Navaid Hamid, Secretary of the South Asian Council for Minorities (SACM) and a Muslim, said the deadly attack last weekend on a church in Baghdad was a heinous crime that should be strongly condemned by the international community.
“With the murderous attack, the safety of Iraq’s Christian minority has become critical and it is the prime responsibility not only of the regime in Baghdad but also that of the allied forces led by [the] US to restore confidence and provide safety because never in the history of Iraq, minorities were so vulnerable [sic],” he said.
Around 58 people are believed to have died when al-Qaeda linked militants stormed the Our Lady of Salvation Church in Baghdad and opened fire on the congregation.
Hamid said Christians in Iraq were “paying a high price” for their faith and living in fear because of the “unprecedented” levels of violence against them.
“It is a fact that they are on the verge of extinction in Iraq,” he said.
An estimated 400,000 Christians have left Iraq and sought asylum in the US and Europe because of the persecution they face in Iraq.
The biggest victims of the US-led invasion of Iraq, Hamid said, were its minorities.
“[They] have become easy target [sic] for terrorist attacks in their own country,” he said.
Earlier this week, Christian and Muslim leaders issued a joint statement condemning the attack on the church in Baghdad. Signatories of the letter included Prince Ghazi bin Muhammad bin Talal of Jordan and representatives of the World Council of Churches.
They said the attack was an “inhumane” act that “contradicts all religious teachings and Middle Eastern culture that enabled people to coexist for many centuries”.
They called on the UN Security Council and Iraqi officials to put an end to terrorist attacks “aimed at degrading Iraqi people … and defiling Christian and Islamic sacred places”.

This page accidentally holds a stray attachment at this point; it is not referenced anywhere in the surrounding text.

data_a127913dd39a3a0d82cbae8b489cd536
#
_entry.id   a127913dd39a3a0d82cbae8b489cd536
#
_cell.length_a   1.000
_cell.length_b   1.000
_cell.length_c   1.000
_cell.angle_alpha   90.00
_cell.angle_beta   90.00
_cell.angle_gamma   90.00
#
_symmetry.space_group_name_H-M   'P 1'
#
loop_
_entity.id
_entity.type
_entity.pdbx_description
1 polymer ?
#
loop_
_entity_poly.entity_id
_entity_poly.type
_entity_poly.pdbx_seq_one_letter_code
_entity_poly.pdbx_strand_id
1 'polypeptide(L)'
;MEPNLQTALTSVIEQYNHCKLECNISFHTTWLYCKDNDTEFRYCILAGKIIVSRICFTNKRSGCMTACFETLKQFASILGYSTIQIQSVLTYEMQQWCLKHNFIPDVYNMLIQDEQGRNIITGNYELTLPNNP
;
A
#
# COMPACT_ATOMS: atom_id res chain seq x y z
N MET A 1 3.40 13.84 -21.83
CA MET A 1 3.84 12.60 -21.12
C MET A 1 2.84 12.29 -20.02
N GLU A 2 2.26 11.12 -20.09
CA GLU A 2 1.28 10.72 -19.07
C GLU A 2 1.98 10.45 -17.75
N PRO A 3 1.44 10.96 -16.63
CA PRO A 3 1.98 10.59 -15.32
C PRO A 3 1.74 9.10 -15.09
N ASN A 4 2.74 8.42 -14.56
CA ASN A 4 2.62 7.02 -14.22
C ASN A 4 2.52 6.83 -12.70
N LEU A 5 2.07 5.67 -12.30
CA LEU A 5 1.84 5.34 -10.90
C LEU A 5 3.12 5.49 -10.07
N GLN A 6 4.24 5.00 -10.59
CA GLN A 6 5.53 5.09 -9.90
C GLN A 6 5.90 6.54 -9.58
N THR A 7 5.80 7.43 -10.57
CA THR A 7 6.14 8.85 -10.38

The Islamic State of Iraq, the group which claimed responsibility for the attack, has threatened to continue targeting Christians. It says it attacked the church in retaliation for the supposed detention of two women converts to Islam by the Coptic Church in Egypt.
According to the Associated Press, the Church’s head, Pope Shenouda III, said God had turned the attack to good by creating sympathy for his church.
Christians who turned up to St Mark’s Cathedral in Cairo for Wednesday’s service were made to pass through metal detectors before being allowed in.
Addressing the congregation, Shenouda said: “God either prevents evil or turns it to good. Affirming that everything turns to good, the message that reached us brought sympathy for us from the Noble Al-Azhar [a revered institution of higher learning in Egypt] and from many writers and journalists and the interior ministry and police.”
In Iraq, armed security guards have been placed outside some churches after last Sunday's attack.